Doctors Should Prescribe More Vibrators, Says OBGYN Top


Senior gynecologist urges doctors to prescribe vibrators for women with sexual dysfunction.

Once a medical device prescribed to treat “female hysteria,” vibrators have been largely relegated to sex toys and novelties and remain illegal in two states – Alabama and Mississippi – in the United States.

But Dr. Lauren Streicher, a gynecologist and sexual health specialist at Northwestern University, says women’s difficulty in enjoying an orgasm should be treated as a medical problem, and vibrators should be offered as a solution.

Speaking this week at the American College of Obstetricians, a meeting of gynecologists, she urged doctors to educate themselves and ask patients about their orgasms.

Vibrators of all shapes and sizes stimulate blood flow to the clitoris, helping women with anorgasmia reach their peak and, according to Dr. Streicher, should be prescribed regularly.

It is estimated that 4.7 percent of women in the United States suffer from anorgasmia, which means they have difficulty cumming, have weak orgasms, or are unable to cum at all.

Achieving orgasm is difficult for psychological reasons for some. But “some medical conditions that cause decreased blood flow to the clitoris and nerve endings don’t respond as well,” says Dr. Streicher.

But for many women, says Dr Streicher, a vibrator can change that, or at least be the exception.

When she sees patients, Dr. Streicher has them fill out a screening form that includes detailed questions about their orgasms and how they reach them.

“It’s a little checklist and they check if they can have an orgasm with digital stimulation, oral sex stimulation, or a vibrator.

“It’s no surprise that a lot of women tick ‘no, no, no, no’ and then go to the vibrator and check yes,” says Dr Streicher.

Especially for an older woman who “at some point in her life might have a digital or oral simulation orgasm and is no longer able to do so, it may be due to vascular or neurological issues, so she needs to. more stimulation to be able to have an orgasm. ,’ she says.

But there is still an undeniable stigma around vibrators, and, in some places, even laws against them.

You can’t own vibrators in Alabama, Mississippi, or Georgia – where a city will give you jail time if you buy one.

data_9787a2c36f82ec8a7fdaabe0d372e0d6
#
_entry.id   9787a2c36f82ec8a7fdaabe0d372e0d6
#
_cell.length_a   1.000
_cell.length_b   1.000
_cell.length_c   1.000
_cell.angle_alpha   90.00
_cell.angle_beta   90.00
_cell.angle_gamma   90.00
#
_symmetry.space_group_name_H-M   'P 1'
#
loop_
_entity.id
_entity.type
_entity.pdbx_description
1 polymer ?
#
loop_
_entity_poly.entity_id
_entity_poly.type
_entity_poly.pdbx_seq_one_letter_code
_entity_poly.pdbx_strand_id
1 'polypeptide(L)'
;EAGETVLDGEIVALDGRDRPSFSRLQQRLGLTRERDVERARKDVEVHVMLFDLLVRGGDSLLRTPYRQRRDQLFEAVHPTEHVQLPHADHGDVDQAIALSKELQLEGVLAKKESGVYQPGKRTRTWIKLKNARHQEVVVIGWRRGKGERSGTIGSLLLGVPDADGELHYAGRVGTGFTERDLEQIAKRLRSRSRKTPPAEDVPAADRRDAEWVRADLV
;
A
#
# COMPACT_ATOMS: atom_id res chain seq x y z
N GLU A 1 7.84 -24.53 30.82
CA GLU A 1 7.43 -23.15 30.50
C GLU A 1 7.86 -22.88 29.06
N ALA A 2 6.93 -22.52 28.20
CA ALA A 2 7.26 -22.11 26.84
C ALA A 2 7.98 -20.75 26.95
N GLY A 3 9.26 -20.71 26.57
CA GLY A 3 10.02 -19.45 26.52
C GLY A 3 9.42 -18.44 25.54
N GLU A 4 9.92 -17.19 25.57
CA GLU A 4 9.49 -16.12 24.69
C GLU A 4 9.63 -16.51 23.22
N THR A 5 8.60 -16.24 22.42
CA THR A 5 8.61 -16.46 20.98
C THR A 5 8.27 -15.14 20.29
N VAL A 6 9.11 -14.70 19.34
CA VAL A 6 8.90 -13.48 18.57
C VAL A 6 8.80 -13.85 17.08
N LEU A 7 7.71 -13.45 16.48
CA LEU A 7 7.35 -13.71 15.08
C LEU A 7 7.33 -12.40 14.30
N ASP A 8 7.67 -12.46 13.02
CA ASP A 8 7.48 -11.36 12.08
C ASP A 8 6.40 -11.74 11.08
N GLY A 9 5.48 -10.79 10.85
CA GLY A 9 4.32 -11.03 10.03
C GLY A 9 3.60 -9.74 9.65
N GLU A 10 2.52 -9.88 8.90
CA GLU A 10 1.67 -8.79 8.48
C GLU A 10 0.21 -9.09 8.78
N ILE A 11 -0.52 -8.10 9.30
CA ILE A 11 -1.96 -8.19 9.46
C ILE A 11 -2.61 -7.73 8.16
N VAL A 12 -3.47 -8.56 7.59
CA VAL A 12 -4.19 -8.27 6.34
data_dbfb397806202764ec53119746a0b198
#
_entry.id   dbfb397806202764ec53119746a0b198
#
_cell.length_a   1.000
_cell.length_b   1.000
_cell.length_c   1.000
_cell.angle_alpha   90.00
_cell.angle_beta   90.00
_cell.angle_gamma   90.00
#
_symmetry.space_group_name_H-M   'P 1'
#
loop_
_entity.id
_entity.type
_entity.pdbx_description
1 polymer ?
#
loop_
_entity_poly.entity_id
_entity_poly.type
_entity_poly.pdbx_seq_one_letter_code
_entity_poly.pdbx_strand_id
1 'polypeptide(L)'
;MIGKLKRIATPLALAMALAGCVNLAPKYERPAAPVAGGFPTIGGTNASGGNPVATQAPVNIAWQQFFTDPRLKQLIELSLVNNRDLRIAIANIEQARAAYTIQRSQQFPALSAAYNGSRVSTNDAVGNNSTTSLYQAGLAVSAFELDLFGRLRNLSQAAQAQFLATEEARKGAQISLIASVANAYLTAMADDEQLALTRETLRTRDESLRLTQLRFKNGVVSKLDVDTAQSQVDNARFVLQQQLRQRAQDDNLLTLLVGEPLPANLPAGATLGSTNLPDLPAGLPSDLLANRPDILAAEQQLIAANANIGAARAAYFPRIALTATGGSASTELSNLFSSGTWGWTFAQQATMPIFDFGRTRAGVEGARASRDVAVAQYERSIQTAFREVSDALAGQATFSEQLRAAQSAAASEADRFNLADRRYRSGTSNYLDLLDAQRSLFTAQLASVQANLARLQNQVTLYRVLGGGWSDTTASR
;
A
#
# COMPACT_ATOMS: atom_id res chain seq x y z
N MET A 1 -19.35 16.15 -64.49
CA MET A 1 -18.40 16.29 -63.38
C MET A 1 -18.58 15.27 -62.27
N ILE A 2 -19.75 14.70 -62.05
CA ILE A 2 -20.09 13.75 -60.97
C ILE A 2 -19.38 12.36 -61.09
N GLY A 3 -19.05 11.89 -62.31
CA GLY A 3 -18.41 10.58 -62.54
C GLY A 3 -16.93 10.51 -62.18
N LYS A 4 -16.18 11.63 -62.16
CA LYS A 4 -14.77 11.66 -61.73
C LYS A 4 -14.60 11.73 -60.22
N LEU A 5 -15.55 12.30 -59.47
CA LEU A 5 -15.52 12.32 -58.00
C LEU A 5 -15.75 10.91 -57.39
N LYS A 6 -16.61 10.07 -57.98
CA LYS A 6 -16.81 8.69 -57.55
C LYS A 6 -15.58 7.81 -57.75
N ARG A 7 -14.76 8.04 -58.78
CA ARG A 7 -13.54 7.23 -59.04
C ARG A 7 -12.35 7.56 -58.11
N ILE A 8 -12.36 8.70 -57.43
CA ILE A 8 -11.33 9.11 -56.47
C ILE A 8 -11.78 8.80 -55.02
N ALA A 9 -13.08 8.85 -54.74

In Texas, an obscure law limits possession of dildos to six, while keeping that many guns is perfectly legal.

Instead of being regulated like guns, Dr Streicher says vibrators should be viewed more as medical devices.

Vibrators provide much more intense stimulation and have the added benefit of increasing blood flow to the clitoris.

About half of women use vibrators, according to a 2009 survey.

“But many – especially those over 50 – who come from a different culture are uncomfortable with the idea of ​​using one,” says Dr Streicher.

They are also the group most likely to have difficulty reaching orgasm for physical reasons, and for whom a vibrator could be most useful.

“So asking a doctor to recommend a one-time use can really go a long way,” says Dr. Streicher.

A vibrator can be purchased for as little as $ 1 (or as much as $ 400 – but many cost around $ 30), making it a much cheaper option than a $ 200 sex therapy session.

The problem is that doctors and patients rarely reach this point in their conversations, says Dr Streicher.

Women very rarely feel comfortable enough to take it upon themselves to bring up the subject of their sex life and satisfaction, a phenomenon so well documented in the medical literature that Dr Streicher says it is a fact.

Equally well established is the fact that doctors don’t ask.

“Women can be just too shy or embarrassed, and we know doctors don’t ask about it,” says Dr Streicher.

“Doctors may think you’re sexually active or that everything is sexually okay, but that’s not the same as asking if you’re capable of having an orgasm,” says Streicher.

And she says it shouldn’t be the patient’s responsibility in any way, but her doctor.

“From my point of view, it’s not that doctors would be uncomfortable asking questions about [orgasm], don’t do it because they don’t ask you questions if they don’t have solutions, ”she says.

“So if I keep going out and telling doctors that there are solutions” – namely vibrators – “the more likely they are to ask,” she explains.

Dr Streicher says her presentation was given to a “packed hall of extremely enthusiastic doctors” who she says she needs to “script” on how to talk to patients about orgasms and the vibrators that can cause them.

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